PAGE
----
Order of succession

successionline of successionsuccession lawssuccession lawsucceededhereditary successionroyal successionsuccession ordercollateral successionlateral succession
An order of succession or right of succession is the sequence of those entitled to hold a high office such as head of state or an honor such as a title of nobility in the order in which they stand in line to it when it becomes vacated.wikipedia
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Monarchy

kingdommonarchieskingdoms
Upon the death of the grantee, a designated inheritance such as a peerage, or a monarchy, passes automatically to that living, legitimate, non-adoptive relative of the grantee who is most senior in descent (i.e. highest in the line of succession, regardless of age); and thereafter continues to pass to subsequent successors of the grantee, according to the same rules, upon the death of each subsequent heir.
In most cases, the succession of monarchies is hereditary, but there are also elective and self-proclaimed monarchies, often forming dynastic periods and association, which is sometimes challenged by diverging lineage and legitimism.

Primogeniture

agnatic primogenitureabsolute primogenituremale-preference primogeniture
The rules may stipulate that eligible heirs are heirs male or heirs general – see further primogeniture (agnatic, cognatic, and also equal). Generally, hereditary monarchies that operate under the Salic law also use primogeniture among male descendants in the male line to determine the rightful successor, although in earlier history agnatic seniority was more usual than primogeniture.
Currently, succession to the Saudi Arabian throne uses a form of lateral agnatic seniority, as did the Kievan Rus' (see Rota system), the early Kingdom of Scotland (see Tanistry), the Mongol Empire (see lateral succession) or the later Ottoman Empire (see succession practices).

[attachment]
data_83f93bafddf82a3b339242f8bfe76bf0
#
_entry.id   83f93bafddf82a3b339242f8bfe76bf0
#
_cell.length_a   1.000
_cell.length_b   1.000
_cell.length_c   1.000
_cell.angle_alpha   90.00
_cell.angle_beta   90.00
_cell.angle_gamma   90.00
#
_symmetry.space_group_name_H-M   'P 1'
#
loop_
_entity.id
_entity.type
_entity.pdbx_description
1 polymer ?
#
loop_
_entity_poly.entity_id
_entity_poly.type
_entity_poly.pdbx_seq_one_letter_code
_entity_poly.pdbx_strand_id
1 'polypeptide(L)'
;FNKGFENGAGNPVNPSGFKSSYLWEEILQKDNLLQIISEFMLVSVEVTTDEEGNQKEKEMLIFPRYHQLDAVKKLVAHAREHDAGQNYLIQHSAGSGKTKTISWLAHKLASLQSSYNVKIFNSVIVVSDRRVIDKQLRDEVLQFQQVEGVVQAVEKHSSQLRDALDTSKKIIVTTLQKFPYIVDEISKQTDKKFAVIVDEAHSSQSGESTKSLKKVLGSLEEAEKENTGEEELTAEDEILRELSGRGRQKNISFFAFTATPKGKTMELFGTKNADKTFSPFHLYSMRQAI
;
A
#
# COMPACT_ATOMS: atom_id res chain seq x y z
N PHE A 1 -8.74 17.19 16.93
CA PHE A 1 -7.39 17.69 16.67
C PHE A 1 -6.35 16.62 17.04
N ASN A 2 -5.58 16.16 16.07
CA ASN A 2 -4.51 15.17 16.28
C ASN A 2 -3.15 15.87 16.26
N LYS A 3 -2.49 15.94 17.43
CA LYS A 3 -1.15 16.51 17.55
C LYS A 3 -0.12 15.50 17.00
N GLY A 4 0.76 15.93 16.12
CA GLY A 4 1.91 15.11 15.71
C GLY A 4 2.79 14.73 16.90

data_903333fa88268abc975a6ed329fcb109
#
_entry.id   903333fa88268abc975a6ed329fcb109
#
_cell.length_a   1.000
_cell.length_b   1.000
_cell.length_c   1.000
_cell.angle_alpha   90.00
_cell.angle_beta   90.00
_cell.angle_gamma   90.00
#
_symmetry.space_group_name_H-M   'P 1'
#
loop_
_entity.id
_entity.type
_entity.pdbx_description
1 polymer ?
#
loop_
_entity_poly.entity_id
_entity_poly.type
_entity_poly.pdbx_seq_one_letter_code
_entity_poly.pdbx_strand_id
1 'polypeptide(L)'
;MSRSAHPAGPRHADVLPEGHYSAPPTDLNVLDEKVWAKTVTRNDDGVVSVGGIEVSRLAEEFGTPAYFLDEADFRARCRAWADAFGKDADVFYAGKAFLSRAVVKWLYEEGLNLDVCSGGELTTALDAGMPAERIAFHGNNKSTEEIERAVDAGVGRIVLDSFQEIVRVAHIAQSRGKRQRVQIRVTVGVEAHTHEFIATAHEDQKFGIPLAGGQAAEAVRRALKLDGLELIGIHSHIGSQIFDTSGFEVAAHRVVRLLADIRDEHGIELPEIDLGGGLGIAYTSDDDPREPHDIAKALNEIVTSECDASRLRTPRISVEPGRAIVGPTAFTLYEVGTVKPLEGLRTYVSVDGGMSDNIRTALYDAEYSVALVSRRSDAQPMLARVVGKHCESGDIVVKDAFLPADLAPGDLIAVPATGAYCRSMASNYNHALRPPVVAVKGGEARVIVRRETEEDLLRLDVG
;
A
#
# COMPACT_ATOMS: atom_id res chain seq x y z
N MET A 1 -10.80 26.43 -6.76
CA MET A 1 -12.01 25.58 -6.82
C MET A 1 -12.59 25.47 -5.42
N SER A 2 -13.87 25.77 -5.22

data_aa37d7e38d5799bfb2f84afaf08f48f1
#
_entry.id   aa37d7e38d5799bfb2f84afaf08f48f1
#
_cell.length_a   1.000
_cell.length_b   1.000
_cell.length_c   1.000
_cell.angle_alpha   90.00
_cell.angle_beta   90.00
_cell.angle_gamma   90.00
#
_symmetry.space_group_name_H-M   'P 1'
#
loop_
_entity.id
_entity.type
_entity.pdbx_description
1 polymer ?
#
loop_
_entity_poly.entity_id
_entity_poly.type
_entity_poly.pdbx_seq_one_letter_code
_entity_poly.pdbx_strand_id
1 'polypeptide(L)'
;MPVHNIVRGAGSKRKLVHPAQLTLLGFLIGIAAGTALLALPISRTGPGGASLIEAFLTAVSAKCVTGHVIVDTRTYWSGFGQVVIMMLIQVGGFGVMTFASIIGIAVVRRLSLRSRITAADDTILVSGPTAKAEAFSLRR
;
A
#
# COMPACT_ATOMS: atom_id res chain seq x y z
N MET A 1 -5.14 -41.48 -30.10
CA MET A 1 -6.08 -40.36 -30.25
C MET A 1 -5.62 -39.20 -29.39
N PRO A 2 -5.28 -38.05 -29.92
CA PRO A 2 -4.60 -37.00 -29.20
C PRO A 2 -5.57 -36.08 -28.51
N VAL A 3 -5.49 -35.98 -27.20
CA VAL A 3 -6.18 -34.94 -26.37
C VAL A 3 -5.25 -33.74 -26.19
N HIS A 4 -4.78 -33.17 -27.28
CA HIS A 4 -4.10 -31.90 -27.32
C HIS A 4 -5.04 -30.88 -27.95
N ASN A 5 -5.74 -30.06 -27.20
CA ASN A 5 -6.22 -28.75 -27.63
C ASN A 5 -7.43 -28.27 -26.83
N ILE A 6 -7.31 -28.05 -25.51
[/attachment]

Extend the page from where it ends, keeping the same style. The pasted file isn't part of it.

Monarch

kingSovereignkings
In hereditary monarchies the order of succession determines who becomes the new monarch when the incumbent sovereign dies or otherwise vacates the throne.
Different systems of succession have been used, such as proximity of blood (male preference or absolute), primogeniture, agnatic seniority, Salic law, etc. While traditionally most monarchs have been male, female monarchs have also ruled, and the term queen regnant refers to a ruling monarch, as distinct from a queen consort, the wife of a reigning king.

Hereditary monarchy

hereditaryhereditary monarchieshereditary monarch
In hereditary monarchies the order of succession determines who becomes the new monarch when the incumbent sovereign dies or otherwise vacates the throne. Hereditary government form differs from elected government.
Hereditary monarchy is a form of government and succession of power in which the throne passes from one member of a royal family to another member of the same family.

Elective monarchy

electiveelectedelected king
Examples are Henry the Young King and the heirs of elective monarchies, such as the use of the title King of the Romans for the Habsburg emperors.
Eventually, however, most elected monarchies introduced hereditary succession, guaranteeing that the title and office stayed within the royal family and specifying, more or less precisely, the order of succession.

House law

house lawsFamily Treatyrules
Constitutions, statutes, house laws, and norms may regulate the sequence and eligibility of potential successors to the throne.
House law or House laws (Hausgesetze) are rules that govern a royal family or dynasty in matters of eligibility for succession to a throne, membership in a dynasty, exercise of a regency, or entitlement to dynastic rank, titles and styles.

Succession planning